I think life is moving too quickly for me (whaaa? I'm going to graduate from high school soon? I'm going to college?!), but also horrifically slowly (why do the days drag by slower than snails?).
I really should blog to fill that time up.
Anyways, a few weeks ago I was hyperventilating over Anna and the French Kiss. Reviews were uniformly glorious. I hopped to Book Depository, ordered, and it soon showed up on my door step, wrapped and bundled up. I read it last week.
Which brings me to this present day. Lately I've been feeling a bit deflated because, *drum roll* I gave up chocolate for lent.
*rolls around in pain and heartache*
*soul cries out*
Anna is looking forward to her senior year in Atlanta, where she has a great job, a loyal best friend, and a crush on the verge of becoming more. Which is why she is less than thrilled about being shipped off to boarding school in Paris—until she meets Étienne St. Claire: perfect, Parisian (and English and American, which makes for a swoon-worthy accent), and utterly irresistible. The only problem is that he's taken, and Anna might be, too, if anything comes of her almost-relationship back home.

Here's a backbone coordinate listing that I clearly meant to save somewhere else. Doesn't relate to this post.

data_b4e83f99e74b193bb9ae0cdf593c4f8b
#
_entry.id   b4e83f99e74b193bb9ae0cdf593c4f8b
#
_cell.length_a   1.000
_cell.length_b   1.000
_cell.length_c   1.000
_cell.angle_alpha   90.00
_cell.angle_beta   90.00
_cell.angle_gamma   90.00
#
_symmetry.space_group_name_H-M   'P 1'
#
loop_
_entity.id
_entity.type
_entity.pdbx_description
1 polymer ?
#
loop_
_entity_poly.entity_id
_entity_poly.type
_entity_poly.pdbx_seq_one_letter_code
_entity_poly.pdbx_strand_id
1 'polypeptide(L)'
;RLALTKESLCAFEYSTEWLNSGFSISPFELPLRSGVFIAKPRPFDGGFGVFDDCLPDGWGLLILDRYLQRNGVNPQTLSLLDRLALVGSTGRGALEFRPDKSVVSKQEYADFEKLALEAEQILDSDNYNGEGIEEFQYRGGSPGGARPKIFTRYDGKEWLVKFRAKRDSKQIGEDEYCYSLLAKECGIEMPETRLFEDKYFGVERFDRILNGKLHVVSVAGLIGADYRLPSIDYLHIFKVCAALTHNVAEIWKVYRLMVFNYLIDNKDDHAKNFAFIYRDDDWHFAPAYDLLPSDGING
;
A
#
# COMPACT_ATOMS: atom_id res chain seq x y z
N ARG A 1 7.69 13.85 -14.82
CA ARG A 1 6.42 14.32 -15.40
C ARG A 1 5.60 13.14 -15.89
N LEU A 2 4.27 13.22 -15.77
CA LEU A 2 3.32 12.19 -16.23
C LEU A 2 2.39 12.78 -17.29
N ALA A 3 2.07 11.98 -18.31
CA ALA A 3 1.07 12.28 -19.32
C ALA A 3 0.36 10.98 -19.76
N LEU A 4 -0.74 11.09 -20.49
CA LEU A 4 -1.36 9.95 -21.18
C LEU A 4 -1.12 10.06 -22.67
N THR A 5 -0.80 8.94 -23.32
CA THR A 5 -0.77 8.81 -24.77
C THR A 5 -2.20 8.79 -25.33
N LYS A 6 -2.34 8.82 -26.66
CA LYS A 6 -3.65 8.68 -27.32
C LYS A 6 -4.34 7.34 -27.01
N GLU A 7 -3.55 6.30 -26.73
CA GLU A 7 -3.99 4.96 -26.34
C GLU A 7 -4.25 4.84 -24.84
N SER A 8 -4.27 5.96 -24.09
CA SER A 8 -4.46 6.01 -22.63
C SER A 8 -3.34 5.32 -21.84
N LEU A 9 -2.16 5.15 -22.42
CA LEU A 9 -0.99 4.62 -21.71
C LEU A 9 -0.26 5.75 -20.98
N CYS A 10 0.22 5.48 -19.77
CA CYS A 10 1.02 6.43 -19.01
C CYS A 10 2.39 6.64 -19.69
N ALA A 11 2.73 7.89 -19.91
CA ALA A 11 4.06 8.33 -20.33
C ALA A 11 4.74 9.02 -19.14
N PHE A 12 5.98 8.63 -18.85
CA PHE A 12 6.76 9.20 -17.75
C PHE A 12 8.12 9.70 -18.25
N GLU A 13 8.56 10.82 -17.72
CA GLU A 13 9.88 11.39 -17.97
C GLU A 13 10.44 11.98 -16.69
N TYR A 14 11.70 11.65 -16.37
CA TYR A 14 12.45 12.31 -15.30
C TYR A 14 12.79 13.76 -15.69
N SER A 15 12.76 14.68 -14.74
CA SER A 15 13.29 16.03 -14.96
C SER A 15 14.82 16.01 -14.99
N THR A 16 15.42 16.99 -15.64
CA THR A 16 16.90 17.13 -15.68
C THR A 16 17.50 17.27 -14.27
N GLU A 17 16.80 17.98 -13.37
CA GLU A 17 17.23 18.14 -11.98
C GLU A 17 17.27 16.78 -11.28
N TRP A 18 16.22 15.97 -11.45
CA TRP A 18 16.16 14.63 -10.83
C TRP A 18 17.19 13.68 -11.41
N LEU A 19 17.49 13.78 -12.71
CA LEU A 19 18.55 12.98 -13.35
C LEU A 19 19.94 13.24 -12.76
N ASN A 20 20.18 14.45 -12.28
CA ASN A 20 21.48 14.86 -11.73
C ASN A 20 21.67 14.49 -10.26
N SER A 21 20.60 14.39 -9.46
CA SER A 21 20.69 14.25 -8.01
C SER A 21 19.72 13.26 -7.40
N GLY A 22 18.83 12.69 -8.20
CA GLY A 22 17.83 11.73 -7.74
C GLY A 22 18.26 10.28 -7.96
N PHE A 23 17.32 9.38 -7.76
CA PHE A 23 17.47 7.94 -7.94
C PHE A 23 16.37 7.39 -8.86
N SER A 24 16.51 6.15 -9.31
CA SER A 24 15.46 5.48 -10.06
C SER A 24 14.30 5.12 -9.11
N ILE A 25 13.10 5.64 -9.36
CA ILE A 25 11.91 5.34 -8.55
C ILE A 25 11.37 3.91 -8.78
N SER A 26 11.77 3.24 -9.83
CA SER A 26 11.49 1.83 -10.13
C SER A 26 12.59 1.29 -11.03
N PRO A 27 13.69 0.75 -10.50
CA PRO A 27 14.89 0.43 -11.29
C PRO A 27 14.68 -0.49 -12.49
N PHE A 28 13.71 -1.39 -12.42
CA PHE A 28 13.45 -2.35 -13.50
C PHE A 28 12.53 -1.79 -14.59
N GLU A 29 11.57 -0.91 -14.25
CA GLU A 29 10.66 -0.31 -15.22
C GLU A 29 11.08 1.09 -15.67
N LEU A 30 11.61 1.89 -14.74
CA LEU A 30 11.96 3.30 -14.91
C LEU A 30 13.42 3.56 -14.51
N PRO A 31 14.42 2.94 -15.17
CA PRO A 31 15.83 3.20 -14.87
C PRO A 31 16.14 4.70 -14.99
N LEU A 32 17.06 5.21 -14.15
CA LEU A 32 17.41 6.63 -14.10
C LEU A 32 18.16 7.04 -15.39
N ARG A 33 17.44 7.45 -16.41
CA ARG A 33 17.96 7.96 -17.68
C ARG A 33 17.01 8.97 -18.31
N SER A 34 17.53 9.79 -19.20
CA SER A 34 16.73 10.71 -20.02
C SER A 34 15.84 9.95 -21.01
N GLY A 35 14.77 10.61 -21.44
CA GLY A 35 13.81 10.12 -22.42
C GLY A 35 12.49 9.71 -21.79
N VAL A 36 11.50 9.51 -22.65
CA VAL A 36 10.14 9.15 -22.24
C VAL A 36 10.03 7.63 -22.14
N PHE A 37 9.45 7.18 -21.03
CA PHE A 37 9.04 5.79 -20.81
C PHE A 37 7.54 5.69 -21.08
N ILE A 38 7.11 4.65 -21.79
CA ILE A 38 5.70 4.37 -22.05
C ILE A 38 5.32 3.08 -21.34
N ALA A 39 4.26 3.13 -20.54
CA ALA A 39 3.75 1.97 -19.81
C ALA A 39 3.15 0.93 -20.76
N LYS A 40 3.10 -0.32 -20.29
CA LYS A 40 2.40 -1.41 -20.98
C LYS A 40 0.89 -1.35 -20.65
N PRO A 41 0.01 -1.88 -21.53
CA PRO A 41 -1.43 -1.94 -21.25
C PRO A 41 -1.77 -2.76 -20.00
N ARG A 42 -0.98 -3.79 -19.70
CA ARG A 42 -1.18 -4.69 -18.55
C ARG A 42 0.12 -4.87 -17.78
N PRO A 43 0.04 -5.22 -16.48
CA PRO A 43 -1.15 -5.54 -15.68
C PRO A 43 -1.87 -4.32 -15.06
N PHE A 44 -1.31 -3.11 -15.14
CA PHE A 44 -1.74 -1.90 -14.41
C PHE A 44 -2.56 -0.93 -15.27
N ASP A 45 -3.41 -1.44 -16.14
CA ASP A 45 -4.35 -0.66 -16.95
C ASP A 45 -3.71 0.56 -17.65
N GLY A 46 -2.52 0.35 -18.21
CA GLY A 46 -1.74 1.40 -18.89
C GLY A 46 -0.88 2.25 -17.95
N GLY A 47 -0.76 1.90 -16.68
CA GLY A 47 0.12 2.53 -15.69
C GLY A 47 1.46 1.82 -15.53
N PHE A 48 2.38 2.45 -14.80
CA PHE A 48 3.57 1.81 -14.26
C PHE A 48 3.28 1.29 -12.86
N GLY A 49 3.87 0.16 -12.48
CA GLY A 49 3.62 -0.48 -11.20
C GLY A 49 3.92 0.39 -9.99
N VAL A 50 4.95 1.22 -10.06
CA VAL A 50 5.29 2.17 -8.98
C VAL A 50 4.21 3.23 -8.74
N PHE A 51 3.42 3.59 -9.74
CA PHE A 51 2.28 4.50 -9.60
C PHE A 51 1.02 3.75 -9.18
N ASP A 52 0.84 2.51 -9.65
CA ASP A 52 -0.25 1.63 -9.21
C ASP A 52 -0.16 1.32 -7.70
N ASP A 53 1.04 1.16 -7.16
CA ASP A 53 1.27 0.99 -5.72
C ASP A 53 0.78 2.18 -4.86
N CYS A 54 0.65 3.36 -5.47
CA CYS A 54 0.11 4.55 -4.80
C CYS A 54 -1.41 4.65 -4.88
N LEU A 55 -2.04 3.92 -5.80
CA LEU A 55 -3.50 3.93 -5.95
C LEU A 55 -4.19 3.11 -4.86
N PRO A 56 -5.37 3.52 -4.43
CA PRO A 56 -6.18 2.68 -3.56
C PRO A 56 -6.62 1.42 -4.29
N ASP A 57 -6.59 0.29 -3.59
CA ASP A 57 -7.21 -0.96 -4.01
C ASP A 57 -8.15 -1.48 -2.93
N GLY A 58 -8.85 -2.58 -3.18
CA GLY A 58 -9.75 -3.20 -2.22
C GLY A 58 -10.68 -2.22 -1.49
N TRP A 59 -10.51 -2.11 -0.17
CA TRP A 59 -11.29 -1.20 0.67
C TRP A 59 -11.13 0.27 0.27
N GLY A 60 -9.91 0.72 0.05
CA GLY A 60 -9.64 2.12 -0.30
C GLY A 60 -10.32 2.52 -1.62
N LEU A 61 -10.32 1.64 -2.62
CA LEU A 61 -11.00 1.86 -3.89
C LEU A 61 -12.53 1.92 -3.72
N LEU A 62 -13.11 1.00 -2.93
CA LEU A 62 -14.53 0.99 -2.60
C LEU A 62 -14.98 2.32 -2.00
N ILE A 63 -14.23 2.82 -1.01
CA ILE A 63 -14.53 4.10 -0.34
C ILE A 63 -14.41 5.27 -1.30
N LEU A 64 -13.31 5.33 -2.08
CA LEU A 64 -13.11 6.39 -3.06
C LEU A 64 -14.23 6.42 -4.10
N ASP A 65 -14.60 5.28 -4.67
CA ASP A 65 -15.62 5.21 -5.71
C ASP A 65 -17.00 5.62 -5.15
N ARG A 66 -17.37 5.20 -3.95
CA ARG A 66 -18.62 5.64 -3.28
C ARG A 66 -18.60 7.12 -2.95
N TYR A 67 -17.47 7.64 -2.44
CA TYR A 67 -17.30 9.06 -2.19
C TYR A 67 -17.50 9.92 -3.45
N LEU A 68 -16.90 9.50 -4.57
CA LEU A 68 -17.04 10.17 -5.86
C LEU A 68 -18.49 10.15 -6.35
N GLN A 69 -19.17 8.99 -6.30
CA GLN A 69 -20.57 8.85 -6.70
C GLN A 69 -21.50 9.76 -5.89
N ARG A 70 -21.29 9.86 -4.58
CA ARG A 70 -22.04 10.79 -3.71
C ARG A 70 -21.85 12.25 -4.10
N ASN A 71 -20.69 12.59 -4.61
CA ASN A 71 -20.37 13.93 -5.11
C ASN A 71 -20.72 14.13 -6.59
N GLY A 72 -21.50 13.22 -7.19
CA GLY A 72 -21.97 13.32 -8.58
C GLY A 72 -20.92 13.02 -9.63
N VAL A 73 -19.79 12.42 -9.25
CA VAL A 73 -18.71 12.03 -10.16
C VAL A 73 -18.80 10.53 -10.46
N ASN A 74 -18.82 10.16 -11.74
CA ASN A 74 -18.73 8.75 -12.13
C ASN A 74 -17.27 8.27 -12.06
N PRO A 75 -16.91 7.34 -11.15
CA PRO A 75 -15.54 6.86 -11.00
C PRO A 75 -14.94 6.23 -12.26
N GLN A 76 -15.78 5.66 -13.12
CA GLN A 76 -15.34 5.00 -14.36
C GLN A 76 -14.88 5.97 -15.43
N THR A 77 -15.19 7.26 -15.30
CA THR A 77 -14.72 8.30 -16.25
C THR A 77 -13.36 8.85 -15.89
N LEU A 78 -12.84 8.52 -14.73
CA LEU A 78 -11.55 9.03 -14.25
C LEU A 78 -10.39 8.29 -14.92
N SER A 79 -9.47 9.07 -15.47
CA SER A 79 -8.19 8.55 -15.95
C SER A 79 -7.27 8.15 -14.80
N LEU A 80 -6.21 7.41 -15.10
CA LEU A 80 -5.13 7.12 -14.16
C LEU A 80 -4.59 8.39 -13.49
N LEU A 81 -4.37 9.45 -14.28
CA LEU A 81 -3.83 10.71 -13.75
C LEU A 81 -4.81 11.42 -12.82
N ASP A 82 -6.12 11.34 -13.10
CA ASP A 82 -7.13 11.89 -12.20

As winter melts into spring, will a year of romantic near-misses end with the French kiss Anna—and readers—have long awaited?My Opinion:
Anna and the French Kiss starts out slow. In particular, the first three chapters drag by at a glacial pace, as the narrator busies herself with filling in backstory. However, the novel soon picks up speed, and by the end manages to overcome most of its flaws and standout as one of YA's funnest romance reads of the year.
I am jealous of Anna. Oh, how I wish that my parents had packed me off to boarding school in history-soaked Paris, bakery goods and beautiful architecture everywhere, the ambiance of another country to fill my days. An experience like that would have quite honestly made my life, so at first I could not relate to the homesickness and resentful moping Anna felt as she acclimated to her new environment. Of course, many teenage girls would feel the same way as her and all in all, Anna is a pretty realistic character, which is the most important thing. I appreciated that she had a real passion--film--in her life, and ambitions to become something when she was older. I appreciated that her dialogue wasn't stilted or forced, that she thought like a teenage girl, that she had insecurities and flaws that added to her characterization. Above all, I found her relatable and likable, if a bit humdrum.